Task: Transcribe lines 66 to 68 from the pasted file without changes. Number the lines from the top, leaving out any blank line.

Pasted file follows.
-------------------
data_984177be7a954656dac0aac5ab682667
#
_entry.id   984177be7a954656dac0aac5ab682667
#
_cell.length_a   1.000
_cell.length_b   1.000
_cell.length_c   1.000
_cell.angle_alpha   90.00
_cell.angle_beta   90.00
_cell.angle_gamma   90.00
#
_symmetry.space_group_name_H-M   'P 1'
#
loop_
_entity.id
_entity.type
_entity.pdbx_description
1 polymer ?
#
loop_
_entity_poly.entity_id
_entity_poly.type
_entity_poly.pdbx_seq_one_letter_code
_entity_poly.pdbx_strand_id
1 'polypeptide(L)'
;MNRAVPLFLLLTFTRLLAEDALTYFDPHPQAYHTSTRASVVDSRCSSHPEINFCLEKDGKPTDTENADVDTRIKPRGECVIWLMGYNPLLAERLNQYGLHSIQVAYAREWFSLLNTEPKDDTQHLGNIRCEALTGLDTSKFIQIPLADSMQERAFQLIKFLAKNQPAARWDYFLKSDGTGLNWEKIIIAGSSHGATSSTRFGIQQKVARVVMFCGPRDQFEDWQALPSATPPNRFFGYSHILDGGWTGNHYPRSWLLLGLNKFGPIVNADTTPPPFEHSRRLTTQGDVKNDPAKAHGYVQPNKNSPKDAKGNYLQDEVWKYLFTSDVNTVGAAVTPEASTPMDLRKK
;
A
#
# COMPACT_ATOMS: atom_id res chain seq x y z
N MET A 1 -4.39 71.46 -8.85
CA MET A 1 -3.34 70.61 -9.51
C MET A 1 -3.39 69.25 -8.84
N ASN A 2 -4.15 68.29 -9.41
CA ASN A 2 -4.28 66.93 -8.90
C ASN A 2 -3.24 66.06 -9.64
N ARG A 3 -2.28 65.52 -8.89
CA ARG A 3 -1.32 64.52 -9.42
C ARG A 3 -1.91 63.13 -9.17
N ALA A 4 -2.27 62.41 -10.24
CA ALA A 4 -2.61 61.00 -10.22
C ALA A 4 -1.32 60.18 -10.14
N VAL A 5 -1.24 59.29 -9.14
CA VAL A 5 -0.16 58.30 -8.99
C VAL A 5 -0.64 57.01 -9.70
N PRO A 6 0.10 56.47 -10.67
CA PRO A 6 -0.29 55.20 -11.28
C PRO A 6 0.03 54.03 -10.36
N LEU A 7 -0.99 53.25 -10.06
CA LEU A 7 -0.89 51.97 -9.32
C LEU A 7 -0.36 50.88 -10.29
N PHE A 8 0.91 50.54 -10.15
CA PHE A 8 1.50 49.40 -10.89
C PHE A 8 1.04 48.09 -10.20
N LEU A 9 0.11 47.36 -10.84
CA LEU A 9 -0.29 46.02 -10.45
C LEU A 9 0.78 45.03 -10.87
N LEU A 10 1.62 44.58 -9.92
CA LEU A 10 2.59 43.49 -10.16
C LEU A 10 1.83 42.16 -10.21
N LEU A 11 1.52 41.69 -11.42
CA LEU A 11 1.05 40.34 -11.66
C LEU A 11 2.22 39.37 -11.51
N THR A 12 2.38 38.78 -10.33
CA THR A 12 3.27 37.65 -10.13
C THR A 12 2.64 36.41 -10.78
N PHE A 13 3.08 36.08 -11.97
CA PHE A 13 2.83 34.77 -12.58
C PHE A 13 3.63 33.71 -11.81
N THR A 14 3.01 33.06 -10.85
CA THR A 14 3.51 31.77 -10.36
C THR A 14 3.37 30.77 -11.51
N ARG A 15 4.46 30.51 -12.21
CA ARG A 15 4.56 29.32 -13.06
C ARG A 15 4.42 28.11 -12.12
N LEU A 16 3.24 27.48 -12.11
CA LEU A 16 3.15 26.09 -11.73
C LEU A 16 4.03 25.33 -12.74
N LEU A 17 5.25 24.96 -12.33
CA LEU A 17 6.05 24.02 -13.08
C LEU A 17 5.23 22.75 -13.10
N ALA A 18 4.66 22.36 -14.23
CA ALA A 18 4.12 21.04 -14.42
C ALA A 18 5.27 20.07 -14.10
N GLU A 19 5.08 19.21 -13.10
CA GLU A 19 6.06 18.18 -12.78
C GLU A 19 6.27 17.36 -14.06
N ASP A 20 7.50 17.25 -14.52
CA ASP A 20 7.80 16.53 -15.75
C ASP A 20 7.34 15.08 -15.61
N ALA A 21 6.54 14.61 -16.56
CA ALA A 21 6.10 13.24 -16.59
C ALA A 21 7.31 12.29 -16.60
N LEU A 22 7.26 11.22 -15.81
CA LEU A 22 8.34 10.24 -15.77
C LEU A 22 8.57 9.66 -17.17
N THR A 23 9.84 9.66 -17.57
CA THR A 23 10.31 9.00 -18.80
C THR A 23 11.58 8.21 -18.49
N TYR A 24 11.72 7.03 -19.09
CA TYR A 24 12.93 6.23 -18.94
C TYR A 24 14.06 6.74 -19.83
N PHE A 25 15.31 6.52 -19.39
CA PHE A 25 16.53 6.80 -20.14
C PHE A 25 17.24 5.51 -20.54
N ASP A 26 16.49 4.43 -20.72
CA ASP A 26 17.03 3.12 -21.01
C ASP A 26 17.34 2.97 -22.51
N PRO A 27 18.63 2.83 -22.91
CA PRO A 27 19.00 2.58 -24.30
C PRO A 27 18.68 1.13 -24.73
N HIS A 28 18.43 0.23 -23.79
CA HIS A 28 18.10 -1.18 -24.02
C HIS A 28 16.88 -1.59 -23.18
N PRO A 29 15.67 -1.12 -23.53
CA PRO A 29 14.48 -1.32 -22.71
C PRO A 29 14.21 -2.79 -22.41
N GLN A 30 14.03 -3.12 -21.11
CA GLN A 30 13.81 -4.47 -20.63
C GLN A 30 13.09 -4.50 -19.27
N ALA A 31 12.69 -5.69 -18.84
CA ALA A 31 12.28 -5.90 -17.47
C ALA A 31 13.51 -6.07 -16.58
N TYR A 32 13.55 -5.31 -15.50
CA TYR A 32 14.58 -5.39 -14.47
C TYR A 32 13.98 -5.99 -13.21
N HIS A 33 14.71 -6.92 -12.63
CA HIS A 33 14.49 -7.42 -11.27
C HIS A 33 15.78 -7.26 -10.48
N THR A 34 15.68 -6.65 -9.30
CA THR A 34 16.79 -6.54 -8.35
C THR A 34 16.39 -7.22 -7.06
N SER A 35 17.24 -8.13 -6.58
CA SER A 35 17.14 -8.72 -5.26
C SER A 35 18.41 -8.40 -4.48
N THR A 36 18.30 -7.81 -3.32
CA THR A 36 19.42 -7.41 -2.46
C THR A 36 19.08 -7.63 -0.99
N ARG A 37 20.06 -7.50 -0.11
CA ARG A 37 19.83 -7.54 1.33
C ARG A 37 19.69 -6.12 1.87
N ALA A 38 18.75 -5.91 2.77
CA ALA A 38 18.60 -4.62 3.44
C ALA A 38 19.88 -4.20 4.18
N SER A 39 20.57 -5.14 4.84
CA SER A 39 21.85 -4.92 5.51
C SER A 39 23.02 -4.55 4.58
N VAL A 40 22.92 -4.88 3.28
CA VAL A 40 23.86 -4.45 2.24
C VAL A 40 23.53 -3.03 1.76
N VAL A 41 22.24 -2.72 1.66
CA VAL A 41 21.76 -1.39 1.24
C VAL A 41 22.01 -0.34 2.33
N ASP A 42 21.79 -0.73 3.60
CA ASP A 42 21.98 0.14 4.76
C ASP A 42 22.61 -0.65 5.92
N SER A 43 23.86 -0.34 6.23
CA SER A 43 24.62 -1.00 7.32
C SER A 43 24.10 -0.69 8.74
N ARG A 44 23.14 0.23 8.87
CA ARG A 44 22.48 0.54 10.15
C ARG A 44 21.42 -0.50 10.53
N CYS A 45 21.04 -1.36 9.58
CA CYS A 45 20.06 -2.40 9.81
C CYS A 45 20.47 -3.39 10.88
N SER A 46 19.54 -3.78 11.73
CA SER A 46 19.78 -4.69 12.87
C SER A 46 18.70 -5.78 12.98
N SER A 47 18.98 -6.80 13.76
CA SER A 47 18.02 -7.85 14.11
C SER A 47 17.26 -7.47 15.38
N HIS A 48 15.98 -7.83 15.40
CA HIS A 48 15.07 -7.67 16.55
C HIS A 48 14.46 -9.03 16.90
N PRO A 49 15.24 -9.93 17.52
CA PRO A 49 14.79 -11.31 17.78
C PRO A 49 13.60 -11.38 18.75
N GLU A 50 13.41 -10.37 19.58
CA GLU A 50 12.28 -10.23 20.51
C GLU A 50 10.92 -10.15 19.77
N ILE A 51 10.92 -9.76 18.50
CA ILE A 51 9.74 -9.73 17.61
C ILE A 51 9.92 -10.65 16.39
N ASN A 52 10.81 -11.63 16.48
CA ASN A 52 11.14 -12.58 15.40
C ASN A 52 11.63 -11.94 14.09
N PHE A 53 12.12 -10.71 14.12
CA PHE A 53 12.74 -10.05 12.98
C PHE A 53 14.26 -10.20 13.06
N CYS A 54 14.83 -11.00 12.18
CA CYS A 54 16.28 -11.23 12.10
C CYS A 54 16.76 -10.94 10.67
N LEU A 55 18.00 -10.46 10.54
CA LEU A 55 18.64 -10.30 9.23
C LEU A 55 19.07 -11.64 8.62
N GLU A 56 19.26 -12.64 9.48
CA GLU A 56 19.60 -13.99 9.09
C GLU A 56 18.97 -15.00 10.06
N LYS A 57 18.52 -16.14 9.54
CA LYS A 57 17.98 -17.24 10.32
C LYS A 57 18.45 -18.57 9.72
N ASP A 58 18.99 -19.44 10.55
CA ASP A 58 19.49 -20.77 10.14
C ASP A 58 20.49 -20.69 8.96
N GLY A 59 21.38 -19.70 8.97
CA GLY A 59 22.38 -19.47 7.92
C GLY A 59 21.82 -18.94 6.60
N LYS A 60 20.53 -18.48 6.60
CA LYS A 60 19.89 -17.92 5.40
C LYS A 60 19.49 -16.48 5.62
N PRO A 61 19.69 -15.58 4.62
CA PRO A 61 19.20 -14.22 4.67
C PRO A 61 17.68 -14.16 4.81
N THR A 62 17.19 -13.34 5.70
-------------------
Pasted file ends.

C THR A 12 2.64 36.41 -10.78
N PHE A 13 3.08 36.08 -11.97
CA PHE A 13 2.83 34.77 -12.58